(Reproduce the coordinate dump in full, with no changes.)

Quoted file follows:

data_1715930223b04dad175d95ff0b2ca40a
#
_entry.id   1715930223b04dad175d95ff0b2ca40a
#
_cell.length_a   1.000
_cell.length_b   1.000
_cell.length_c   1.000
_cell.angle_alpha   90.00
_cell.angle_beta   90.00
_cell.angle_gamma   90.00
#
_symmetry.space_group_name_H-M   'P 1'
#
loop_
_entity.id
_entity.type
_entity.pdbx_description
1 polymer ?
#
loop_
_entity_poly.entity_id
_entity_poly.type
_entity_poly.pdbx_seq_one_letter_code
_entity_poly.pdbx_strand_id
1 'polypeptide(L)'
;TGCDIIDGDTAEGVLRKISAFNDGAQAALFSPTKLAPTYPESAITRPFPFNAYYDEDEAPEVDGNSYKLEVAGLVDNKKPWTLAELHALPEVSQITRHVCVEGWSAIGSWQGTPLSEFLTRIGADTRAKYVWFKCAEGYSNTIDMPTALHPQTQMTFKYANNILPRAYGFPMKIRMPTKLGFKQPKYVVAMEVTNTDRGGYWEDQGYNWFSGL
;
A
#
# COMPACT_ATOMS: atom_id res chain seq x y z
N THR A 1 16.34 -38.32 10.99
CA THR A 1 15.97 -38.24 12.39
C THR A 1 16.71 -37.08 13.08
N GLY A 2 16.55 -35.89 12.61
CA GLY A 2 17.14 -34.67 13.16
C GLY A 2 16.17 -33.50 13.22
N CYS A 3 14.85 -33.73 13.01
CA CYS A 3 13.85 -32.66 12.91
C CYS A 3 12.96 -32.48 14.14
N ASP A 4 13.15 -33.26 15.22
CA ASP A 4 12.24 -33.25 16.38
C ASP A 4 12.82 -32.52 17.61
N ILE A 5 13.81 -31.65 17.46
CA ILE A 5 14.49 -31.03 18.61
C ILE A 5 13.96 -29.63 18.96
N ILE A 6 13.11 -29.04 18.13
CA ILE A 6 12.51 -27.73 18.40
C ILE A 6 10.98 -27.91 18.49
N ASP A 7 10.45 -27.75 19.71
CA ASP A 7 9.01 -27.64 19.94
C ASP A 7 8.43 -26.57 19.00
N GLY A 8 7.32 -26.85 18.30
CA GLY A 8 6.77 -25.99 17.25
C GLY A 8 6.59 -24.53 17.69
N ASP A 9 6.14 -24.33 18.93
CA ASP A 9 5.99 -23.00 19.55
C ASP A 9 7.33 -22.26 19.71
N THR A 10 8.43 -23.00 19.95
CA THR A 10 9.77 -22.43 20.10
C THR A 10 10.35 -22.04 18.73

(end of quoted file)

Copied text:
data_1715930223b04dad175d95ff0b2ca40a
#
_entry.id   1715930223b04dad175d95ff0b2ca40a
#
_cell.length_a   1.000
_cell.length_b   1.000
_cell.length_c   1.000
_cell.angle_alpha   90.00
_cell.angle_beta   90.00
_cell.angle_gamma   90.00
#
_symmetry.space_group_name_H-M   'P 1'
#
loop_
_entity.id
_entity.type
_entity.pdbx_description
1 polymer ?
#
loop_
_entity_poly.entity_id
_entity_poly.type
_entity_poly.pdbx_seq_one_letter_code
_entity_poly.pdbx_strand_id
1 'polypeptide(L)'
;TGCDIIDGDTAEGVLRKISAFNDGAQAALFSPTKLAPTYPESAITRPFPFNAYYDEDEAPEVDGNSYKLEVAGLVDNKKPWTLAELHALPEVSQITRHVCVEGWSAIGSWQGTPLSEFLTRIGADTRAKYVWFKCAEGYSNTIDMPTALHPQTQMTFKYANNILPRAYGFPMKIRMPTKLGFKQPKYVVAMEVTNTDRGGYWEDQGYNWFSGL
;
A
#
# COMPACT_ATOMS: atom_id res chain seq x y z
N THR A 1 16.34 -38.32 10.99
CA THR A 1 15.97 -38.24 12.39
C THR A 1 16.71 -37.08 13.08
N GLY A 2 16.55 -35.89 12.61
CA GLY A 2 17.14 -34.67 13.16
C GLY A 2 16.17 -33.50 13.22
N CYS A 3 14.85 -33.73 13.01
CA CYS A 3 13.85 -32.66 12.91
C CYS A 3 12.96 -32.48 14.14
N ASP A 4 13.15 -33.26 15.22
CA ASP A 4 12.24 -33.25 16.38
C ASP A 4 12.82 -32.52 17.61
N ILE A 5 13.81 -31.65 17.46
CA ILE A 5 14.49 -31.03 18.61
C ILE A 5 13.96 -29.63 18.96
N ILE A 6 13.11 -29.04 18.13
CA ILE A 6 12.51 -27.73 18.40
C ILE A 6 10.98 -27.91 18.49
N ASP A 7 10.45 -27.75 19.71
CA ASP A 7 9.01 -27.64 19.94
C ASP A 7 8.43 -26.57 19.00
N GLY A 8 7.32 -26.85 18.30
CA GLY A 8 6.77 -25.99 17.25
C GLY A 8 6.59 -24.53 17.69
N ASP A 9 6.14 -24.33 18.93
CA ASP A 9 5.99 -23.00 19.55
C ASP A 9 7.33 -22.26 19.71
N THR A 10 8.43 -23.00 19.95
CA THR A 10 9.77 -22.43 20.10
C THR A 10 10.35 -22.04 18.73